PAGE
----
The art of cuisine is the understanding of how ingredients enhance technique. Take herbs for instance, we use a lot of herbs in our kitchen, both fresh and dried. The important thing is knowing when to use them and why. But what may come to a surprise, is how nutritionally beneficial these decisions are.
Cooking with Dried Herbs
The best application of dried herbs is during cooking. Use them in a stew, a slow braise or a slow cooking sauce to allow them to infuse flavour into the whole dish. Adding dried herbs too late in the process, not only will your meal lack flavour, it may smack of an unattractive ‘dusty’ taste.
Woody herbs like rosemary, thyme, marjoram and oregano hold their flavour nicely when dried. While fleshy, soft herbs like basil, chives and tarragon loose much of the flavour makes them so special.
Cooking with Fresh Herbs
When we’re using fresh herbs we tend to add them at the very end of the cooking process where we get the most flavour bang for our buck. This makes the most sense in the off-season, when the price of fresh produce is high.
Sometimes we’ll roast chicken thighs, let them cool slightly, then toss them with coriander and spices to liberally coat the outside before packaging. When we head out with trays of cooked pork tenderloin for a catered plated dinner, we often brush the top of the meat with an herb infused oil before serving. Or we may add handfuls of fresh chive to a potato puree, adding colour and fresh punchy flavour. We often finish the entire plate with herbs too; Italian parsley, cilantro or basil to give it a hint of green and accent flavour notes.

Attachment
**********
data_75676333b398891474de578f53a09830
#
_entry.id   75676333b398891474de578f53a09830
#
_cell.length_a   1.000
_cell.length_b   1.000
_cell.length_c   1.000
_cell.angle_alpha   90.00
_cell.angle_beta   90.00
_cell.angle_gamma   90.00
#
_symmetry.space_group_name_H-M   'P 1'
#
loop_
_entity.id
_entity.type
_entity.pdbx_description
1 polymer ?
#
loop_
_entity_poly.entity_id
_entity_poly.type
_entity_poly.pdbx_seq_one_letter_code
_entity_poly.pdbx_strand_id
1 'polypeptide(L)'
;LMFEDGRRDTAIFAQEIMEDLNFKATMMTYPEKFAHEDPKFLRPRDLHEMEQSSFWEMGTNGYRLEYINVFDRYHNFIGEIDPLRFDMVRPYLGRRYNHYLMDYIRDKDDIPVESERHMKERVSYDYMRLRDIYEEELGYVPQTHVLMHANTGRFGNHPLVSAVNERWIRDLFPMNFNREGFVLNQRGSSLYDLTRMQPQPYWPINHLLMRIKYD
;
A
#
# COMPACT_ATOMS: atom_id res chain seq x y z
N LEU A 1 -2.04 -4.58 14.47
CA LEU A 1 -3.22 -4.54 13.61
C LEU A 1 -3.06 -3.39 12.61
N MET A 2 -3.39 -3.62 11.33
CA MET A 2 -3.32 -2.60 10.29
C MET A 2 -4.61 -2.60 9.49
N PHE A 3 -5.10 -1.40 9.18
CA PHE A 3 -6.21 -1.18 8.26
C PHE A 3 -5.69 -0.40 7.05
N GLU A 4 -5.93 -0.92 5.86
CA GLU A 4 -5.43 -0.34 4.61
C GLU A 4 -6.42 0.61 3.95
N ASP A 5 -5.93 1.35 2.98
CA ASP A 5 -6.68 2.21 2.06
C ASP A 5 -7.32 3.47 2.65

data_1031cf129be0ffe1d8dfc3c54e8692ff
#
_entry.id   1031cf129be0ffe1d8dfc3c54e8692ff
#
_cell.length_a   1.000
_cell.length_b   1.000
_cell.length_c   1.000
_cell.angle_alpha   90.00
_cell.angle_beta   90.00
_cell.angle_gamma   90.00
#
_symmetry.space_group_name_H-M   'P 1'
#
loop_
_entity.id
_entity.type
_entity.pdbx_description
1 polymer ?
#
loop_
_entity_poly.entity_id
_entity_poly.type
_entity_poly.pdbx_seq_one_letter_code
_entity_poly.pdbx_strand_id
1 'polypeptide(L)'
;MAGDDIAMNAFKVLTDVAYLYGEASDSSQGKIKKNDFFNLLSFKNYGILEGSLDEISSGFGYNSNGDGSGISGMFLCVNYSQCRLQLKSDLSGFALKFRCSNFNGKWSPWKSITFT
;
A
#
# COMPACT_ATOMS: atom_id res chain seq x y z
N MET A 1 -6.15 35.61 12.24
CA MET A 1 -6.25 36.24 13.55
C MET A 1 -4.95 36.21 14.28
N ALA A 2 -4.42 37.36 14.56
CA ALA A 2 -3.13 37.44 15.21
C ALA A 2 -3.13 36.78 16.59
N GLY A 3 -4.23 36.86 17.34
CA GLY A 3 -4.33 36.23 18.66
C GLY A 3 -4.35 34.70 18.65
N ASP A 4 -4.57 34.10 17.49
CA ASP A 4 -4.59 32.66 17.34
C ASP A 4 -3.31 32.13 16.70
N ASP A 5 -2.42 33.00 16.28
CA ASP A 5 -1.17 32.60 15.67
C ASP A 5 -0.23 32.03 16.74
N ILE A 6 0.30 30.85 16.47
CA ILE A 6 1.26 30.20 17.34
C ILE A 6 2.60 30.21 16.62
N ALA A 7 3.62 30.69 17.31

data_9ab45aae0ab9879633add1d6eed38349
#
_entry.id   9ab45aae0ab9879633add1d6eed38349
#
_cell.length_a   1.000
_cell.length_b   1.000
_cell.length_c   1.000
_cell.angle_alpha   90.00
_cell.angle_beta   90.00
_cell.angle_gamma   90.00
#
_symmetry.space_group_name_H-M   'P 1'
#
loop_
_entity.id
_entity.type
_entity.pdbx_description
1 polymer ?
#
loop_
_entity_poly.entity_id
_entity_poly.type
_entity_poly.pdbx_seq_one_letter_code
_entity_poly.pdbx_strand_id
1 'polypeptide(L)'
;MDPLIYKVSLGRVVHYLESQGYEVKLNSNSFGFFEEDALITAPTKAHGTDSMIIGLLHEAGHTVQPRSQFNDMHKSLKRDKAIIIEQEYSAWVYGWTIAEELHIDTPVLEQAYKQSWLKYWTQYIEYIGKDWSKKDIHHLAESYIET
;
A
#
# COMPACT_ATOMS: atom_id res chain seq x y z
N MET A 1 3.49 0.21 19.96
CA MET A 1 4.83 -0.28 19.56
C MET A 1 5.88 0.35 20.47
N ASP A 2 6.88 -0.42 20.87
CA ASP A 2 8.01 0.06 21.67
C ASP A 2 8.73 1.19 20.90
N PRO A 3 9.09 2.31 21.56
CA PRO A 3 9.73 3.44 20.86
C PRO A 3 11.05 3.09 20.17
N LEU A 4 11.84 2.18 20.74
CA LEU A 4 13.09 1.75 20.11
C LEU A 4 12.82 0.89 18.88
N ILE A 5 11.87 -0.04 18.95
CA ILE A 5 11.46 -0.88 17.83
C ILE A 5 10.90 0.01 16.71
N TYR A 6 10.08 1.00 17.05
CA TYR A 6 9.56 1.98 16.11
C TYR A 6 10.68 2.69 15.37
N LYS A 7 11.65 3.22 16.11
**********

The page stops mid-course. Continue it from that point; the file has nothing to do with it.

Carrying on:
Adding fresh herbs to the end of a cooked dish also ensures they don’t oxidize and turn black. Call us crazy, but bits of black soggy herbs just don’t say “wow” to us.
More and more common in the Epicura kitchen is the use of fresh herbs, raw in condiments and uncooked sauces. Chimichurri, a South American green sauce made with huge amounts of parsley, garlic, onions, lemon and a dash of red wine vinegar, is a great example. Chimichirri (found as a standard condiment in our Flank Steak Protein Salad) is processed raw for maximum flavour and bright green colour. The side benefit to that (the thing most people forget about herbs), is how much nutrition is packed into those fleshy, woody or spiky leaves.
Cilantro has a whopping Vitamin A content, 225% of Recommended Daily Allowance (RDA) and is rich in B complex vitamins and Vitamin C. Parsley, yes lowly parsley, packs a punch with both A (281% RDA) & C (220% RDA) plus a whole range of others. Rosemary brings a considerable amount of Vitamin A (97% RDA) to the table and it’s loaded with iron (93% RDA).
As a general rule, leafy green herbs carry more vitamins, while woody stemmed herbs like thyme and rosemary contribute more trace minerals and iron to the foodstuffs they enhance. (Here’s a handy resource if you want to know a little more about the nutrition in your favorite herbs. www.nutritionandyou.com)
We’re not just making food taste good, we’re making food that’s good for you. Feeding you is serious business.
Words & Photos By:
Cori (Corinna) Horton is a Food Marketing Specialist, freelance writer/ photographer and the voice behind the blog Food Gypsy. Based in Canada’s National Capital Region she takes great joy in exploring all things DELICIOUS!